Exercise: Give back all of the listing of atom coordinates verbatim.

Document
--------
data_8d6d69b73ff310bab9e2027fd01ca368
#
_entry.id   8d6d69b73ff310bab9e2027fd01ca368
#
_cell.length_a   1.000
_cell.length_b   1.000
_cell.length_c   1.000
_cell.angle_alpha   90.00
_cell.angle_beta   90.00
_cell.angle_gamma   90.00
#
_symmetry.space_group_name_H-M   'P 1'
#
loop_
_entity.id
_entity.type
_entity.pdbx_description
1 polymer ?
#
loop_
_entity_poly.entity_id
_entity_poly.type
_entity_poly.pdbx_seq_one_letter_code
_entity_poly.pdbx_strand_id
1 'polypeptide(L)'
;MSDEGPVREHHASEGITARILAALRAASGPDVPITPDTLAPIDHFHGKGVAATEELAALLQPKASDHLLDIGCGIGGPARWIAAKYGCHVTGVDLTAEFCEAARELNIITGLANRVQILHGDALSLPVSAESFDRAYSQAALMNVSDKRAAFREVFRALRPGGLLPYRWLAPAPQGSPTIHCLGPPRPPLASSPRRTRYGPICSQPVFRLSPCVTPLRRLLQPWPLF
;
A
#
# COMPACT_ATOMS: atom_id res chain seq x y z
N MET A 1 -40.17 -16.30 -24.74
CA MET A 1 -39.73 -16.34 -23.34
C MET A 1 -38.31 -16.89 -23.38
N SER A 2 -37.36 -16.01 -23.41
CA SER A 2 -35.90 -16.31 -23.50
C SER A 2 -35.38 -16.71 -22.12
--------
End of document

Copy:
data_8d6d69b73ff310bab9e2027fd01ca368
#
_entry.id   8d6d69b73ff310bab9e2027fd01ca368
#
_cell.length_a   1.000
_cell.length_b   1.000
_cell.length_c   1.000
_cell.angle_alpha   90.00
_cell.angle_beta   90.00
_cell.angle_gamma   90.00
#
_symmetry.space_group_name_H-M   'P 1'
#
loop_
_entity.id
_entity.type
_entity.pdbx_description
1 polymer ?
#
loop_
_entity_poly.entity_id
_entity_poly.type
_entity_poly.pdbx_seq_one_letter_code
_entity_poly.pdbx_strand_id
1 'polypeptide(L)'
;MSDEGPVREHHASEGITARILAALRAASGPDVPITPDTLAPIDHFHGKGVAATEELAALLQPKASDHLLDIGCGIGGPARWIAAKYGCHVTGVDLTAEFCEAARELNIITGLANRVQILHGDALSLPVSAESFDRAYSQAALMNVSDKRAAFREVFRALRPGGLLPYRWLAPAPQGSPTIHCLGPPRPPLASSPRRTRYGPICSQPVFRLSPCVTPLRRLLQPWPLF
;
A
#
# COMPACT_ATOMS: atom_id res chain seq x y z
N MET A 1 -40.17 -16.30 -24.74
CA MET A 1 -39.73 -16.34 -23.34
C MET A 1 -38.31 -16.89 -23.38
N SER A 2 -37.36 -16.01 -23.41
CA SER A 2 -35.90 -16.31 -23.50
C SER A 2 -35.38 -16.71 -22.12